Wednesday, August 15, 2012

happy birthday Julia

On the suggestion of Susan, I joined the bread baking babes and baked this lovely french bread on Friday, following the directions (loosely, of course) from Julia Child's Mastering the Art of French Cooking, Volume 2.  
I mixed the bread entirely by hand and found the proportions to be spot on.  I did use a smidgen less water because it was/is so very humid in my house without ac.  Again, because my house is warm, the first rise actually took less than suggested 3-5 hour window.  To slow it down (encourage flavor and accomodate the nap) I tossed it into the fridge while we ran to the library.  It quickly rose again and then was left to have its final proof for a bit longer than usual due to a lengthy nap for the bear. 
We did actually let the loaves cool before eating them.  We ate one in slices covered with butter and fresh garden tomatoes.  
The other two survived the night (I'm still not sure how!) and so were turned into bread salad.  I made a vinaigrette of olive oil (1/2 c), red wine vinegar (1/4 c), lemon juice (2 T) and tossed it over diced plum tomatoes (8), diced onion (1 med), coarsely chopped artichoke hearts, thinly sliced cucumbers (less than a c) and flavored it with 2 diced garlic cloves, fresh basil (1 c), & fresh parsley (1 c).  The bread cubes were dried for a day & added an hour before serving.  The bread was excellent both ways!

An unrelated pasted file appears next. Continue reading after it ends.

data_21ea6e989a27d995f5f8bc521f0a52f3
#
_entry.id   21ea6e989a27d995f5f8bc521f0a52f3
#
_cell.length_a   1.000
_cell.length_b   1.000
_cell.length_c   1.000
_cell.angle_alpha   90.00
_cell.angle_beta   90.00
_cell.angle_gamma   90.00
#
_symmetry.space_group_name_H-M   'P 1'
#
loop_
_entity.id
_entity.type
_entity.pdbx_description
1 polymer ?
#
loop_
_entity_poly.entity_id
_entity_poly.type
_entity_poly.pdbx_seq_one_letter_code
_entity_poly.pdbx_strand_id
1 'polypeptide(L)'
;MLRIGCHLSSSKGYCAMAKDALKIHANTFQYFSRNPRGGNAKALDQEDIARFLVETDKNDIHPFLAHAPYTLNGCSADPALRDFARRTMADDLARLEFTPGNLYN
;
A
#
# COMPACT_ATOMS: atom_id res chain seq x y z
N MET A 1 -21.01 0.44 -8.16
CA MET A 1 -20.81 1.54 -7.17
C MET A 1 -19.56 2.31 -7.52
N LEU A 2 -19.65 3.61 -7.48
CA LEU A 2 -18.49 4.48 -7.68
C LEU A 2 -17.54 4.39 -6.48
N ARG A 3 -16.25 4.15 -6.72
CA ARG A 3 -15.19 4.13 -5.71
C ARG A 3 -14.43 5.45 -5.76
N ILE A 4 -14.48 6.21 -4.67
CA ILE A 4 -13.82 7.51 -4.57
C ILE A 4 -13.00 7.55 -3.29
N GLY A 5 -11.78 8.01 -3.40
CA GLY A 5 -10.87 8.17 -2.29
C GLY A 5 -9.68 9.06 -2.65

These are Susan's summarized & lightly edited instructions.  
Julia Child's French Bread -- Recipe Summary 
Time:  about 7 - 8 hours, not including cooling time
· 1 T yeast
· 1/3 + 1 ¼ c cup warm water (not over 100 degrees F)
· 1 lb + all-purpose flour
· 2 1/4 teaspoons salt 
1.     Combine the yeast and warm water and let liquefy completely. 
2.     Combine the yeast mixture with the flour & the salt.
3.     Turn the dough onto a kneading surface and let rest for 2 - 3 minutes while you wash and dry the bowl.
4.     Knead the dough for 5 - 10 minutes.
5.     Let the dough rest for 3 - 4 minutes, then knead again for a minute. The surface should be smooth and the dough will be soft and somewhat sticky.
6.     Return the dough to the mixing bowl and let it rise at room temperature (about 70F) until 3 1/2 times its original volume. This will probably take about 3 hours.
7.     Deflate [fold] the dough and return it to the bowl.
8.     Let the dough rise in the fridge until not quite tripled in volume, ~2 hours.
9.     Divide the dough. 
10.  Fold each piece of dough in two, cover loosely, and let the pieces relax. 
11.  Shape the loaves – I baked them on my sheet pan. 
12.  Cover the loaves loosely and let them rise at room temperature until almost triple in volume, about 1 1/2 - 2 1/2 hours.
13.  Meanwhile, Preheat oven to 450F.
14.  Slash the loaves.
15.  For color, you should wet the bread: spray, steam, whatever.  I took the fairly easy approach of using a silicone brush to wet the loaves- before I put them in and in 3x 3 minute intervals.   
16.  Bake for a total of about 25 minutes.
17.  Cool for 2 - 3 hours.
This is what happens when you try to photograph the loaves... the legos come to dance on them.  
Not to be outdone, the bear then had to come play on the table/ bread as well.  

Unrelated, I finally started using my food stencils that I got at the cake expo.  I really like how the dogwood flowers look on this loaf of oatmeal bread.  


Susan/Wild Yeast said...

Love the loaves, the salad, and the dancing Legos and bear! Julia would be proud. Thanks for baking with the Babes!

Elizabeth said...

Beautiful loaves. How I envy your fresh garden tomatoes. And bread salad the next day. Wonderful.

And the dogwood stencil turned out perfectly!